By now, you have probably learned that students who enter the Calvert Award for Undergraduate Research competition, whether or not they win, become better researchers, presenters and critical thinkers as a result of their participation. But have you ever wondered how they do in the “real world” with these skills? We recently caught up with three past Calvert Award winners and learned their experience propelled them toward success in their lives after graduation.
Vanessa Jaramillo-Cano, 2012
“An Examination of the Varying Role of the United Nations in the Civil Wars of Rwanda and El Salvador”
“Human Rights Abuses in 1970s Argentina”
Vanessa Jaramillo-Cano was raised in the Las Vegas valley and was the first in her family to attend college. She graduated in May of 2012 with a Summa Cum Laude distinction from the Honors College and a double major in political science and French from the College of Liberal Arts.
After graduation, she interned for United States Senator Harry Reid in both his Las Vegas and Washington, D.C. offices, focusing on Latino outreach, energy policy, and human rights issues. Jaramillo-Cano also volunteered at the Ethiopian Community Development Council’s African Community Center. At press time, she was working as a research assistant in UNLV’s Communications Department but will begin graduate school this fall. After being accepted at Boston University, the University of Southern California, Georgetown University, Columbia University, and George Washington University, she decided to attend George Washington University, where she was awarded a $25,000 scholarship.
“In my time as an undergraduate student, I had the distinct pleasure of receiving the Lance and Elena Calvert Undergraduate Research Award on two separate occasions. The financial contribution from each award was used to further my education because it allowed me to fund a study abroad experience in the South of France and helped me with my graduate school application fees. Additionally, receiving the Calvert Award also allowed me to augment my public speaking abilities, and this gave me the confidence to become the 2012 spring graduate commencement speaker,” says Jaramillo-Cano.
She explains that receiving such praise for her academic research endeavors motivated her to seek admission to a prestigious graduate program. “I have been accepted to the Elliott School of International Affairs at George Washington University,” she says. “It is because of the contributions of Lance and Elena Calvert that my education has been so dramatically enriched, and I remain committed to assisting future leaders as Mr. and Mrs. Calvert have assisted me.”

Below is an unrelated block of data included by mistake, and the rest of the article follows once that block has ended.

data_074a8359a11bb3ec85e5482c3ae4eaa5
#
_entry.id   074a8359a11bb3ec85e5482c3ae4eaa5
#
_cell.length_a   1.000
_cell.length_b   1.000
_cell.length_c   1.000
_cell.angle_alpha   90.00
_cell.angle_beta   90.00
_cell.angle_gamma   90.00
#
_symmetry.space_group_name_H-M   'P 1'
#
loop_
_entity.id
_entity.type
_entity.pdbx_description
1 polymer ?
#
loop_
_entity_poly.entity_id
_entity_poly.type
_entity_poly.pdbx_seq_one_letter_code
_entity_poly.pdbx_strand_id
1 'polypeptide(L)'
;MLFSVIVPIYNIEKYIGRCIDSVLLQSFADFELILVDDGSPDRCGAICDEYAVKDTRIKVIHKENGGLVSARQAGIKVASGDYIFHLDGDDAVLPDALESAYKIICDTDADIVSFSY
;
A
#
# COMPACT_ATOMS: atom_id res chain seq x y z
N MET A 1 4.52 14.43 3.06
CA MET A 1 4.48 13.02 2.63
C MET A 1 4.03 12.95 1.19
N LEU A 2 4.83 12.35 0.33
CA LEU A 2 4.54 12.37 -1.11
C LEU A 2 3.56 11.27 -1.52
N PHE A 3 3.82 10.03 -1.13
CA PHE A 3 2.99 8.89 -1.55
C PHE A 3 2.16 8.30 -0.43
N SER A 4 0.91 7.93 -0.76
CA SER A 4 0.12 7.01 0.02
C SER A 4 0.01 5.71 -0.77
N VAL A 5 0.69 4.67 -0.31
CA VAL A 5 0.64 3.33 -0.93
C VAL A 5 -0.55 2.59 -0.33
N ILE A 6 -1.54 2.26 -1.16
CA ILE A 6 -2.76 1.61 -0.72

Claire White, 2008
"Commending Religion to All Around Us: Baptist Church, 1780-1850"
Claire White currently serves as the manager of education at the Nantucket Historical Association in Nantucket, Mass., where she creates and facilitates family, youth, and school programming for an historical association and museum that serves about 60,000 visitors a year.
“The award helped me to go to graduate school, both from an experience standpoint as well as financially. It helped me when I wrote my master's thesis. It was an honor having my research recognized as an undergraduate, and it helped me realize very early on how fruitful applying for fellowships can be.”
“My job does involve research. I research history topics to create programs and lesson plans. I do not do as much archival research as I did in school, but it is certainly a skill set that I utilize frequently,” she adds.
Paul Kirsch, 2012
“The Influence of Social Contagion and Technology on Epidemic Non-Suicidal Self-Injury”
Paul Kirsch is currently a UNLV student. He’s finishing up one degree in psychology and working on a second in romance languages and literature studies.
“I've been continuing my research and was able to travel to the American Psychological Association conference to meet with other researchers. I’ve also presented my research at other conferences as well as work in a psychiatric hospital and two psychology labs.
“It wasn't the winning the award part that helped me, but the deadline for sharing my research was a primary motivator. When you care about something (in science this something is often an answer to a question), if or when you find it, you want to share it with the world. The Calvert research that I did for my clinical/abnormal psychology course was certainly a highlight of my undergraduate career.”